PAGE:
One company which has done a great deal in bringing such older recordings back to the catalogues is the Swiss label Guild, and I commend its series ‘The Golden Age of Light Music’, which has reached no fewer than 27 very wellfilled single CDs, under the general editorship of David Ades. The selections are particularly interesting and each album’s concept makes musical sense. The transfers are also good and Ades’s own booklet notes are a model of concision and information.

As the series expands, the range of light music becomes more apparent. A recent CD is `Bandstand in the Park’, a collection of original pieces or arrangements for concert or military band. No fewer than 15 bands are here (all are British except one – the famous Deutschemeister Band of Vienna), in recordings issued between 1929 and 1954, and – as with other titles in this series – there are fondly remembered famous 78s alongside others less well known. Among the former is the Royal Air Force March Post by Walford Davies, one of three works by him ensuring his immortality – the others being Solemn Melody and the a cappella God Be In My Head – yet the Trio section of the RAF march was actually written by George Dyson. Here is the Central Band of the RAF under Wing Commander A. F. Sims – his tempos are superb and the playing is excellent. Incidentally, has no one thought of reissuing the series of 78rpm talks on music by Walford Davies? Along with his broadcasts, the records were very popular and sold well. For. superb concert band ensemble the tracks by the National Band of New Zealand (1953) take some beating. The earliest track on this CD, The Little Clock an the Mantle, played by the Eastbourne Municipal Band in 1929, is a surprisingly good recording for its age, and I must mention Eric Coates’s London Bridge March (from neither of his `London’ suites) by the Grenadier Guards Band. The splendid first item, one of several here by the BBC (Wireless) Military Band, is Lionel Monckton’s Soldiers in the Park. Monckton was a fascinating figure: lawyer, actor, composer (Our Miss Gibbs, The Arcadians, The Quaker Girl, etc.), author and gifted organist (of the United Grand Lodge of Freemasons), among other attributes, and deserves a biography. This is a fine CD (Guild GLCD5117, 1 hour 17 minutes).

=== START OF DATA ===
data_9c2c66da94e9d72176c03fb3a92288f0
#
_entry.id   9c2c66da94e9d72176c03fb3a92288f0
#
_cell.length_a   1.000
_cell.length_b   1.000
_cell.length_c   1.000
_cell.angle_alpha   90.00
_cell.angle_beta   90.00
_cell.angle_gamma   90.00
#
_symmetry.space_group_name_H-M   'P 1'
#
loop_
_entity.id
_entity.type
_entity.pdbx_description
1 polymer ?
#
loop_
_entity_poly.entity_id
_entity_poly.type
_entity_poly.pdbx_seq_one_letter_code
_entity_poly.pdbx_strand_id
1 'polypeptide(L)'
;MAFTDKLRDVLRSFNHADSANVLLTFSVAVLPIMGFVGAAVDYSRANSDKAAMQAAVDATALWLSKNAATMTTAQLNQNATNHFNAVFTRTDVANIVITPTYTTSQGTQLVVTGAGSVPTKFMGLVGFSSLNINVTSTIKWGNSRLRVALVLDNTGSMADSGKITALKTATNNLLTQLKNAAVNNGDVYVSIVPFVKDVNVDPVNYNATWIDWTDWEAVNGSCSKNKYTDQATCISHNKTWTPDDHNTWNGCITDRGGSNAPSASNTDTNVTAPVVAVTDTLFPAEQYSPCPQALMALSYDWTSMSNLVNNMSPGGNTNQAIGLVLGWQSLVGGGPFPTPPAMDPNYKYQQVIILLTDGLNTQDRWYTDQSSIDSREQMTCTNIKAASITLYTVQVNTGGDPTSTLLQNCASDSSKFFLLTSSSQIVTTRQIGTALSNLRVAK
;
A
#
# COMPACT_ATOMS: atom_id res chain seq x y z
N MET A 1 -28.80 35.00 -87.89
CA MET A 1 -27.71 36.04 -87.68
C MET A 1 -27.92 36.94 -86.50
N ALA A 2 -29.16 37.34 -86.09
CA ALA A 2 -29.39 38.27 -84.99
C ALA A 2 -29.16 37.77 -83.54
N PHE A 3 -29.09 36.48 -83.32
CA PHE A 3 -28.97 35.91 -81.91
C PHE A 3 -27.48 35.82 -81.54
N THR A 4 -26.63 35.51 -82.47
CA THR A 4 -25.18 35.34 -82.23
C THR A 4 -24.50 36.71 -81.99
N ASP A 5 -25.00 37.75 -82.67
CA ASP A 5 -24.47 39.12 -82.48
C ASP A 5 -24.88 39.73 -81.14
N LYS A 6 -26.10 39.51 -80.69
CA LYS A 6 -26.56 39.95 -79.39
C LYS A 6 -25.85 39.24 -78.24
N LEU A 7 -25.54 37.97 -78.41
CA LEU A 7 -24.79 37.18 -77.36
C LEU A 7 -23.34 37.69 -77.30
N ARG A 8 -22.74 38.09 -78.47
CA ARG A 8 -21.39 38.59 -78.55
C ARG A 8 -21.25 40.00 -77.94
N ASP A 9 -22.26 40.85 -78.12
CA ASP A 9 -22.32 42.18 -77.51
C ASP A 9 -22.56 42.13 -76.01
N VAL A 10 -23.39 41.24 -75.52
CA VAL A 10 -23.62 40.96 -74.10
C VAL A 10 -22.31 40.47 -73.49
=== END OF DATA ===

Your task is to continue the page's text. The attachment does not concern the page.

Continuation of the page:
Robert Matthew-Walker

Brattleboro Reformer Thursday April 27 2006

Bandstand in the Park — I will be eternally grateful to the smaller labels like Archeophone and Guild that restore for music lovers and historians the ancient acoustic, the electric and some of the monophonic LP recordings of popular music. To its superb “The Golden Age of Light Music Series,” Guild has added “Bandstand in the Park”(GLCD 5117).